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The branching point approach to Conway's problem
 LNCS
, 2002
"... Abstract. A word u is a branching point for a set of words X if there are two different letters a and b such that both ua and ub can be extended to words in X+. A branching point u is critical for X if u 6 ∈ X+. Using these notions, we give an elementary solution for Conway’s Problem in the case of ..."
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Abstract. A word u is a branching point for a set of words X if there are two different letters a and b such that both ua and ub can be extended to words in X+. A branching point u is critical for X if u 6 ∈ X+. Using these notions, we give an elementary solution for Conway’s Problem in the case of finite biprefixes. We also discuss a possible extension of this approach towards a complete solution for Conway’s Problem. 1
Challenges of Commutation  An Advertisement
, 2001
"... We consider a few problems connected to the commutation of languages, in particular finite ones. The goal is to emphasize the challenging nature of such simply formulated problems. In doing so we give a survey of results achieved during the last few years, restate several open problems and illustr ..."
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Cited by 5 (3 self)
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We consider a few problems connected to the commutation of languages, in particular finite ones. The goal is to emphasize the challenging nature of such simply formulated problems. In doing so we give a survey of results achieved during the last few years, restate several open problems and illustrate some approaches to attack such problems by two simple constructions.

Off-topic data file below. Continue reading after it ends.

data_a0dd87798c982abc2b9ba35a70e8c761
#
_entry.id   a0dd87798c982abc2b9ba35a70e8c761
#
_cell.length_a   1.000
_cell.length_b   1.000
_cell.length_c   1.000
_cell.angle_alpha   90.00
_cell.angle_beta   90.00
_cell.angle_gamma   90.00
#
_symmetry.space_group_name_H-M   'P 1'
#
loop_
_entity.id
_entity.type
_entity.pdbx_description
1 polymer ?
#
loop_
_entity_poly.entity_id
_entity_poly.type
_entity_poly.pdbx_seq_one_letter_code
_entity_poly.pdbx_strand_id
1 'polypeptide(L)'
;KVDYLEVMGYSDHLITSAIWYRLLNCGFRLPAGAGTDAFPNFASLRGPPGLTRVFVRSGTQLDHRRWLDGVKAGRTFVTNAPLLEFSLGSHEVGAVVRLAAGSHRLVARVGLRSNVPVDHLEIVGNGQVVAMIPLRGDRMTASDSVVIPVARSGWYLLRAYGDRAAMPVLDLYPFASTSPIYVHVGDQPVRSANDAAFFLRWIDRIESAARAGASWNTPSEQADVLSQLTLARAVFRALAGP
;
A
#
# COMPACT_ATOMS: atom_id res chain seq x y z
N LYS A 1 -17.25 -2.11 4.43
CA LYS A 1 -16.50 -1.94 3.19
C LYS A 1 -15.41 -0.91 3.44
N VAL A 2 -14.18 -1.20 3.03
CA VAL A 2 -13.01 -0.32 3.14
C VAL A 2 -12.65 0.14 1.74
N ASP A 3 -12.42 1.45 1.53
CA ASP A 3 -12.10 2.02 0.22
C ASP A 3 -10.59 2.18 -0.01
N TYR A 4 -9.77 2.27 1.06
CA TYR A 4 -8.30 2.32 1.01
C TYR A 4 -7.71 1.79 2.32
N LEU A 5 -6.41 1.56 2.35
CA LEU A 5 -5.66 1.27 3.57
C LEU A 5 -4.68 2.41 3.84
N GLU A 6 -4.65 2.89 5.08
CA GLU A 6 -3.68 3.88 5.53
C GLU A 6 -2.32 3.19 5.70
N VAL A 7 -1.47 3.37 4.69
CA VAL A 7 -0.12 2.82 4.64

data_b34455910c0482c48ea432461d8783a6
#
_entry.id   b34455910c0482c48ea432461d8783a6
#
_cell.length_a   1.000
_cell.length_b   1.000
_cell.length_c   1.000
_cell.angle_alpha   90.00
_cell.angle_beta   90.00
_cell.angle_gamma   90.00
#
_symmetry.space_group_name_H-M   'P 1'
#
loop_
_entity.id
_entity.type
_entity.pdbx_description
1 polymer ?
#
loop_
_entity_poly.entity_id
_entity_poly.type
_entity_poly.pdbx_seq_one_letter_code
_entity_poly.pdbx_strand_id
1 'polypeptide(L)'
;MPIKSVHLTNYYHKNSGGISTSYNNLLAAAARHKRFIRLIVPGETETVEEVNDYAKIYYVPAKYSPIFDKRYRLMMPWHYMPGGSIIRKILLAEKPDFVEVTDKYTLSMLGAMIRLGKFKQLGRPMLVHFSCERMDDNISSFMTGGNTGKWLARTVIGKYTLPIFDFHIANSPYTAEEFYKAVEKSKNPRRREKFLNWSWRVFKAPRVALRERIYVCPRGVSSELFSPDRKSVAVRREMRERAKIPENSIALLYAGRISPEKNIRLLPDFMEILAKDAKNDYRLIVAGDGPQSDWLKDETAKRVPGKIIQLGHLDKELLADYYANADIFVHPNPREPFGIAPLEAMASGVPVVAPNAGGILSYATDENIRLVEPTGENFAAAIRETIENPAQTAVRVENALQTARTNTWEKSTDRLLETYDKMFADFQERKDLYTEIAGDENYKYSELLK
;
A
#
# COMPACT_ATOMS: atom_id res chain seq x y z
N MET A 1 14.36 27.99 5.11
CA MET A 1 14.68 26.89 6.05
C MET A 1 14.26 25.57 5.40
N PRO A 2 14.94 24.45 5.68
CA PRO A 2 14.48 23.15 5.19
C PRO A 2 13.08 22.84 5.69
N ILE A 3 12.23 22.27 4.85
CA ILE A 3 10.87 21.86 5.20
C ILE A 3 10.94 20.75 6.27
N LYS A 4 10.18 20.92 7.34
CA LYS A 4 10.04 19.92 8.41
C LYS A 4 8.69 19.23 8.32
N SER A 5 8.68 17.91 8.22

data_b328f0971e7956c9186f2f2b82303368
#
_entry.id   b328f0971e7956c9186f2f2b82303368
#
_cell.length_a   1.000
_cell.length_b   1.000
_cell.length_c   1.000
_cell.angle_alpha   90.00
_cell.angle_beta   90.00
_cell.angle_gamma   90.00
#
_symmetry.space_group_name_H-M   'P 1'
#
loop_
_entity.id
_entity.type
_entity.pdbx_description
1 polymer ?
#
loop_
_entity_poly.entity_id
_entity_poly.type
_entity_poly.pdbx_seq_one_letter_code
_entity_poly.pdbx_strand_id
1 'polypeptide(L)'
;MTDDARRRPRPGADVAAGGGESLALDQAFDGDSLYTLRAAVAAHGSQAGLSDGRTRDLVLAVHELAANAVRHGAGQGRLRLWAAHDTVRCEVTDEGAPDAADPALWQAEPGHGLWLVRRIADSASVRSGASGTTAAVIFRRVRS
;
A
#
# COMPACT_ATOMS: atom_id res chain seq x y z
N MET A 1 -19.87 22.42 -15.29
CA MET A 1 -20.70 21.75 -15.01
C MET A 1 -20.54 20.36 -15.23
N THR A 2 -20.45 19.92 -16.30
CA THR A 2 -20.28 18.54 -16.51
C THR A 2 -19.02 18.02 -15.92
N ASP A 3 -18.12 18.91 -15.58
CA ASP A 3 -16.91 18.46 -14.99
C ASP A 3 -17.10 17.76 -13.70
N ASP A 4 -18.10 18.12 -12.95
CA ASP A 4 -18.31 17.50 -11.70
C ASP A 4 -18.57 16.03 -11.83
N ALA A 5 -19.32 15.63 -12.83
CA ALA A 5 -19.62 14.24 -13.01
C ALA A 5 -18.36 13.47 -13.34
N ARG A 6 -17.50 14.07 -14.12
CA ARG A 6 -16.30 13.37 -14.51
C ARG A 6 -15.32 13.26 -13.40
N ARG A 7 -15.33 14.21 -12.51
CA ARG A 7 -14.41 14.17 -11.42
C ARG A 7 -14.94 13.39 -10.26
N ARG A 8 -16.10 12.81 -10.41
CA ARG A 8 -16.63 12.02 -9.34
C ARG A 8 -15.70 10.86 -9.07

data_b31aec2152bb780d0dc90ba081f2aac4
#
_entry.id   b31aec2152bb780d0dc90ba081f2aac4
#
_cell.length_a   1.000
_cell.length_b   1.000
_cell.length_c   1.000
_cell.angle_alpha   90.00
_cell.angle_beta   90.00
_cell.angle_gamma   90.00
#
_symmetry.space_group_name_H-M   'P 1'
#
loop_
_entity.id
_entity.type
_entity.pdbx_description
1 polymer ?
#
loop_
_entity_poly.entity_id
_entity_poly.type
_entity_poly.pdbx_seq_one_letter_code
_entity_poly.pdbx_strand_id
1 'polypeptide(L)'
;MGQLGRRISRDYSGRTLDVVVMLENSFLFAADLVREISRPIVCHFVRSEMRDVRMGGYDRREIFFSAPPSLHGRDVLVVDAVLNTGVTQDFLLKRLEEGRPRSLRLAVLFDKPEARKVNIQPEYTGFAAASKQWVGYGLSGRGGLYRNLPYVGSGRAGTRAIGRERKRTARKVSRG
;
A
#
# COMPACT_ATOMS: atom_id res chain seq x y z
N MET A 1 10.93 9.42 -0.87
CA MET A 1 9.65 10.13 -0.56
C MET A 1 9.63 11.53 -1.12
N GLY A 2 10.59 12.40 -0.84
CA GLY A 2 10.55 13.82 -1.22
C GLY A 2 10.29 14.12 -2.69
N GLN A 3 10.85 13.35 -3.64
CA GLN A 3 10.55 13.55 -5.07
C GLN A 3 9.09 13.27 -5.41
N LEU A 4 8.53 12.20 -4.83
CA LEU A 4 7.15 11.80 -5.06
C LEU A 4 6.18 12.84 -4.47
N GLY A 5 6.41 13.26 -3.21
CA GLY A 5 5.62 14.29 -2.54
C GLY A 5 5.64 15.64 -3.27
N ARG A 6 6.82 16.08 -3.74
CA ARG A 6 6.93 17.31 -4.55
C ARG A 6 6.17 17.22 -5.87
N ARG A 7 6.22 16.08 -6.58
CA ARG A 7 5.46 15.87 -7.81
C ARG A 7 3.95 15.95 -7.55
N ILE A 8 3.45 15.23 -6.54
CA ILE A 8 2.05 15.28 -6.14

Commutation Problems on Sets of Words and Formal Power Series
, 2002
"... We study in this thesis several problems related to commutation on sets of words and on formal power series. We investigate the notion of semilinearity for formal power series in commuting variables, introducing two families of series  the semilinear and the bounded series  both natural generaliza ..."
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We study in this thesis several problems related to commutation on sets of words and on formal power series. We investigate the notion of semilinearity for formal power series in commuting variables, introducing two families of series  the semilinear and the bounded series  both natural generalizations of the semilinear languages, and we study their behaviour under rational operations, morphisms, Hadamard product, and difference. Turning to commutation on sets of words, we then study the notions of centralizer of a language  the largest set commuting with a language , of root and of primitive root of a set of words. We answer a question raised by Conway more than thirty years ago  asking whether or not the centralizer of any rational language is rational  in the case of periodic, binary, and ternary sets of words, as well as for rational ccodes, the most general results on this problem. We also prove that any code has a unique primitive root and that two codes commute if and only if they have the same primitive root, thus solving two conjectures of Ratoandromanana, 1989. Moreover, we prove that the commutation with an ccode X can be characterized similarly as in free monoids: a language commutes with X if and only if it is a union of powers of the primitive root of X.